Last week I stumbled upon a video on YouTube by content creator Patrick Ney entitled ‘A Warning to Those Visiting Auschwitz.’
For those not willing to watch the video the gist of it is Ney reflecting on his multiple visits to the sight, his observation of other tourists, and the question of Holocaust tourism.
This question is rather interesting to me given that Daniel P. Reynolds just recently released a novel that is an in depth look at this question.
I received a copy of Postcards from Auschwitz: Holocaust Tourism and the Meaning of Remembrance in exchange for an honest review, via NetGalley. With that in mind, lets see how Reynolds examined this hot button issue, shall we?
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Postcards from Auschwitz: Holocaust Tourism and the Meaning of Remembrance by Daniel P. Reynolds
Publisher: New York University Press (April 17, 2018)
Print Length: 336 pages
In Postcards from Auschwitz, Daniel P. Reynolds argues that tourism to former concentration camps, ghettos, and other places associated with the Nazi genocide of European Jewry has become an increasingly vital component in the evolving collective remembrance of the Holocaust. Responding to the tendency to dismiss tourism as commercial, superficial, or voyeuristic, Reynolds insists that we take a closer look at a phenomenon that has global reach, takes many forms, and serves many interests.
The book focuses on some of the most prominent sites of mass murder in Europe, and then expands outward to more recent memorial museums. Reynolds provides a historically-informed account of the different forces that have shaped Holocaust tourism since 1945, including Cold War politics, the sudden emergence of the “memory boom” beginning in the 1980s, and the awareness that eyewitnesses to the Holocaust are passing away. Based on his on-site explorations, the contributions from researchers in Holocaust studies and tourism studies, and the observations of tourists themselves, this book reveals how tourism is an important part of efforts to understand and remember the Holocaust, an event that continues to challenge ideals about humanity and our capacity to learn from the past.
Postcards from Auschwitz: Holocaust Tourism and the Meaning of Remembrance is an interesting and well researched look at the tourism sector, Holocaust museums and memorial sites, and the question of how to we approach showing off these sites while also being respectful. And yet, even with a conversation rife with possibilities the clinical look into the subject made the overall feel of the book fall flat.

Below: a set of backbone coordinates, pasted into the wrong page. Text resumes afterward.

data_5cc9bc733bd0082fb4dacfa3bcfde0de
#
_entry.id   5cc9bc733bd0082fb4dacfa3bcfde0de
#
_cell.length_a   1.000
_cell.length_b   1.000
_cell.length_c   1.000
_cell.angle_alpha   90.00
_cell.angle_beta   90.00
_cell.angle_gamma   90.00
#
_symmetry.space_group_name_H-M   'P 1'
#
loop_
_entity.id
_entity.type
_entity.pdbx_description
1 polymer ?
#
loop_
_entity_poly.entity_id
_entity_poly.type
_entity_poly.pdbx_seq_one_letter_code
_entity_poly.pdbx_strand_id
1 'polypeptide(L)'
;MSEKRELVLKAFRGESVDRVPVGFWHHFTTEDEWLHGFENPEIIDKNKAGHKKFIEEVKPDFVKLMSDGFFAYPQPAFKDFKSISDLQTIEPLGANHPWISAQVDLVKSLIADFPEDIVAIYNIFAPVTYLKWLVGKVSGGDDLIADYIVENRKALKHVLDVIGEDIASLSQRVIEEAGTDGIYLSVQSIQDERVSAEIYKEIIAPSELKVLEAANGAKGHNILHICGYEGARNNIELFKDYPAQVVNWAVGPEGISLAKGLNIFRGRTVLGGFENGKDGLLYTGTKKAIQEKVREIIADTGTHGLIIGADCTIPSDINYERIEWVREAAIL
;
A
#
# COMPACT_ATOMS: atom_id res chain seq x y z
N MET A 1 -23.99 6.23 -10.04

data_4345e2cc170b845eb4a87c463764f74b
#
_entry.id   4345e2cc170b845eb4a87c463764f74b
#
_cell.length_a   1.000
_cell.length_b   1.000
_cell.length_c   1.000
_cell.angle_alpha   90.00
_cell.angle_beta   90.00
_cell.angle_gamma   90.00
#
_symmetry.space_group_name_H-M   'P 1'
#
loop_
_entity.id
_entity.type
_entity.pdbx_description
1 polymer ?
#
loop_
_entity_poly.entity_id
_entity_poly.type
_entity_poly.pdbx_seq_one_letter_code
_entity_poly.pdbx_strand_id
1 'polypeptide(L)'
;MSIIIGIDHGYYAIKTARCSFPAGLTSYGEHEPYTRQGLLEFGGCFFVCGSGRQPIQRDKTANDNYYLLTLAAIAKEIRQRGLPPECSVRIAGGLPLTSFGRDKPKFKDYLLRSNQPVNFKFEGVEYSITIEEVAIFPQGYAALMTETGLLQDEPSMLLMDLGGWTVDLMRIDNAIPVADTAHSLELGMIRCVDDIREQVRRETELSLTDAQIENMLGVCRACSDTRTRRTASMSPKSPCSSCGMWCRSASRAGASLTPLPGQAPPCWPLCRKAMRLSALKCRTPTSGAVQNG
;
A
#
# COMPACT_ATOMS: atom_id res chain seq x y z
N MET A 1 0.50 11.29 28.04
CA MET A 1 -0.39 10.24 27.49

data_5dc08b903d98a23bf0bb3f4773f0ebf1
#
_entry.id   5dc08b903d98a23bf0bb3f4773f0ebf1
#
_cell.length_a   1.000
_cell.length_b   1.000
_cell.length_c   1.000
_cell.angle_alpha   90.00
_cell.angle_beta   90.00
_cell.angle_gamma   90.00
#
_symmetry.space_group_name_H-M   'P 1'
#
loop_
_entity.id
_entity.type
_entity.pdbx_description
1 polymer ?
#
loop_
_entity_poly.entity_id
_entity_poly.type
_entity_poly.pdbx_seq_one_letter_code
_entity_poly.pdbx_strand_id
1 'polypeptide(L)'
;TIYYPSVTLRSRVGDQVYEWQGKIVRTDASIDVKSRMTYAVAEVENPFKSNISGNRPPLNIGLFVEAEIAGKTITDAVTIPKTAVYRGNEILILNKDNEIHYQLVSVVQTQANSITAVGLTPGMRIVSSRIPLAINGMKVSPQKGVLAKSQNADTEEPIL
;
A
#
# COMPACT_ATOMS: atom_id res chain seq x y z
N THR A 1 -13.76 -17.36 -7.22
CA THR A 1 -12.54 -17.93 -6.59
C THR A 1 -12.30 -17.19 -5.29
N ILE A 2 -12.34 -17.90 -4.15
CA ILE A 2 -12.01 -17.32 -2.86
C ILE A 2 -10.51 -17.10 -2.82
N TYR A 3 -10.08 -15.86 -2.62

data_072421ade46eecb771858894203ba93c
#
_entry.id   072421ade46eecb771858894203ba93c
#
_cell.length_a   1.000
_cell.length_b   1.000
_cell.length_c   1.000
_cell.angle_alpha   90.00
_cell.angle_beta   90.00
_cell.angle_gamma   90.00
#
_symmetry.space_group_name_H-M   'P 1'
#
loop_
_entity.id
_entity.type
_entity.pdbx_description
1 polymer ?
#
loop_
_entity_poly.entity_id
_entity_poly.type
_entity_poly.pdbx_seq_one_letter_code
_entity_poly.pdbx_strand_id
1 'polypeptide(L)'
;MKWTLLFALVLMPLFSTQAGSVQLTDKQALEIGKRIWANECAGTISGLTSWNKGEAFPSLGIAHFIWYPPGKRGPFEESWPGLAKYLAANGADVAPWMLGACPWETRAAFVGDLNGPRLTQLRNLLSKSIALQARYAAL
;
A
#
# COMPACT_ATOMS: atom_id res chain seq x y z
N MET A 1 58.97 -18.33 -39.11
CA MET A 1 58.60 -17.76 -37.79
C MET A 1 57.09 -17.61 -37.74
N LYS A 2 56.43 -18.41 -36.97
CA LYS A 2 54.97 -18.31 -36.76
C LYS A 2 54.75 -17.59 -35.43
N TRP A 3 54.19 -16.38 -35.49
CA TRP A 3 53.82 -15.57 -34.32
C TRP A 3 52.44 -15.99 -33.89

Postcards from Auschwitz: Holocaust Tourism and the Meaning of Remembrance is a non fiction look by Daniel P. Reynolds on the uneasy link between tourism at Holocaust museums and memorials and what it means for a collective remembrance as the years progress.
Reynolds’ sobering exploration into how tourism has positively affected the maintenance of sights of the Holocaust while also allowing them to be used as educational tools was exquisitely presented. It was profound of Reynolds to not only include his own experiences, which included photographs, but also touch on his observations of others behavior and emotional response to visiting these sights. While reading, I remembered my own visit to Dachau concentration camp following my high school graduation and was able to correlate what Reynolds was proposing to what I had actually witnessed, specifically with the recollection of the field trip story. With that said, however, this book reads very analytically, leading me to conclude that this novel wouldn’t necessarily be accessible to the casual reader who is interested in World War II.
Overall Rating: 3 out of 5 stars.
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And those are my thoughts on Postcards from Auschwitz: Holocaust Tourism and the Meaning of Remembrance by Daniel P. Reynolds . Have any non-fiction reads with a specialization on World War II you think I should check out? Leave your recommendation below and help my TBR grow.